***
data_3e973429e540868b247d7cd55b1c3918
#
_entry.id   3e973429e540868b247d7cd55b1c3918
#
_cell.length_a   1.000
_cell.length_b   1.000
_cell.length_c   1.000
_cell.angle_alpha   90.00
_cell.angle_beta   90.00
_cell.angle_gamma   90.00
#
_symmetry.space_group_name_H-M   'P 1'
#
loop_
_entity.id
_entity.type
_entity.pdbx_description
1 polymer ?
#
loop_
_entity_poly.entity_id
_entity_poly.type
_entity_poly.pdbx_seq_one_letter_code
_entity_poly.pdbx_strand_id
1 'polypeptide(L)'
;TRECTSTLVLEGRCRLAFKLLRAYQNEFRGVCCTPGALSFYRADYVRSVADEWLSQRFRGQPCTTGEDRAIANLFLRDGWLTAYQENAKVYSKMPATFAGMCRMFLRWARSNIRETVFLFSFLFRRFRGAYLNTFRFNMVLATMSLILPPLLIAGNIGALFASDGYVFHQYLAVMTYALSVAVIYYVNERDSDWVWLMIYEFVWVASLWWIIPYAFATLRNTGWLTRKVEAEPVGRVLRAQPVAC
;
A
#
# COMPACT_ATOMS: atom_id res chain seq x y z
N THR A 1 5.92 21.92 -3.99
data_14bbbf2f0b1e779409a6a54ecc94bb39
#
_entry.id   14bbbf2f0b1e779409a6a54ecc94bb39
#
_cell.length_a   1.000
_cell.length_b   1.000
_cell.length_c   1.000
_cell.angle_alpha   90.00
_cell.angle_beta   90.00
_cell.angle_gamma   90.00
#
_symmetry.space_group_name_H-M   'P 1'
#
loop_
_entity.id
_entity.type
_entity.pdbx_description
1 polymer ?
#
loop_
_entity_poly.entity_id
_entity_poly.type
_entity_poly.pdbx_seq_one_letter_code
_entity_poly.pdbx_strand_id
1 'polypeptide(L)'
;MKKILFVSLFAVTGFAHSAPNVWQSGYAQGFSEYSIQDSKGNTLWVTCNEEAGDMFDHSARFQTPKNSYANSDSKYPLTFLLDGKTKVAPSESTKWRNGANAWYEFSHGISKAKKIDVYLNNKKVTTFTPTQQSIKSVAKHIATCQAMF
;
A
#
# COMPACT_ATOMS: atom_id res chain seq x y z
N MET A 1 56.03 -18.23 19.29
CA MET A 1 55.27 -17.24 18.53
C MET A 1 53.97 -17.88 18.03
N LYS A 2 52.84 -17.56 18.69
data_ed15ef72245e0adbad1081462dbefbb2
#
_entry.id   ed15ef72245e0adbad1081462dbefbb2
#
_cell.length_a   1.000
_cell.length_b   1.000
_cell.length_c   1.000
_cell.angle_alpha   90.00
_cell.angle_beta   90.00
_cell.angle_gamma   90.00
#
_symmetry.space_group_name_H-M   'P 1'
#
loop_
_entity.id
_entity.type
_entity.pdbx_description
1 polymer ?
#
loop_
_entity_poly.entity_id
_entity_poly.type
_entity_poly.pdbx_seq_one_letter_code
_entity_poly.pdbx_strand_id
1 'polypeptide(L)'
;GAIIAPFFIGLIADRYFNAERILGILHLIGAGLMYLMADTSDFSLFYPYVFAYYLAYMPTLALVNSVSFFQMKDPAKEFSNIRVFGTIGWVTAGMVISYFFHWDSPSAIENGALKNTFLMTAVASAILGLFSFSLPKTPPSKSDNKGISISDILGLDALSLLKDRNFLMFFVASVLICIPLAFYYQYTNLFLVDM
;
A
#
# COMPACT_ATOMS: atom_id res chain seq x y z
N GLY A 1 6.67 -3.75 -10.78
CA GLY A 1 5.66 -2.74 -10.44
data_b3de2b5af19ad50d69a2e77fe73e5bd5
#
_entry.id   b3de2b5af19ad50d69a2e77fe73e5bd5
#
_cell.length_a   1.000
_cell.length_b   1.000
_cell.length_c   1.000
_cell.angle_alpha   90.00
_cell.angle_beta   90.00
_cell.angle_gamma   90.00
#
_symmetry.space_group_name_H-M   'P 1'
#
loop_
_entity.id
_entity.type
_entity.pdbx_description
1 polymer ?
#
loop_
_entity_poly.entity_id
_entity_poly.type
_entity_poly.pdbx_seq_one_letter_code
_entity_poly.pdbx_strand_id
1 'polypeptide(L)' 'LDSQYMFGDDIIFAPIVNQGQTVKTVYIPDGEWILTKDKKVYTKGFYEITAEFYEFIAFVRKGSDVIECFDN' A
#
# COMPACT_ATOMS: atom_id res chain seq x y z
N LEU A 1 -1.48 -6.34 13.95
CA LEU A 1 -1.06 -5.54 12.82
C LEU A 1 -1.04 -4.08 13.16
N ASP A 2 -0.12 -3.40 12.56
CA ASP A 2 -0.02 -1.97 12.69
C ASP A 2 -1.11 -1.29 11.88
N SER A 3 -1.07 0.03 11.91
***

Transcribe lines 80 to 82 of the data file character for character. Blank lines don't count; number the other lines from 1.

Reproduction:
_entity.id
_entity.type
_entity.pdbx_description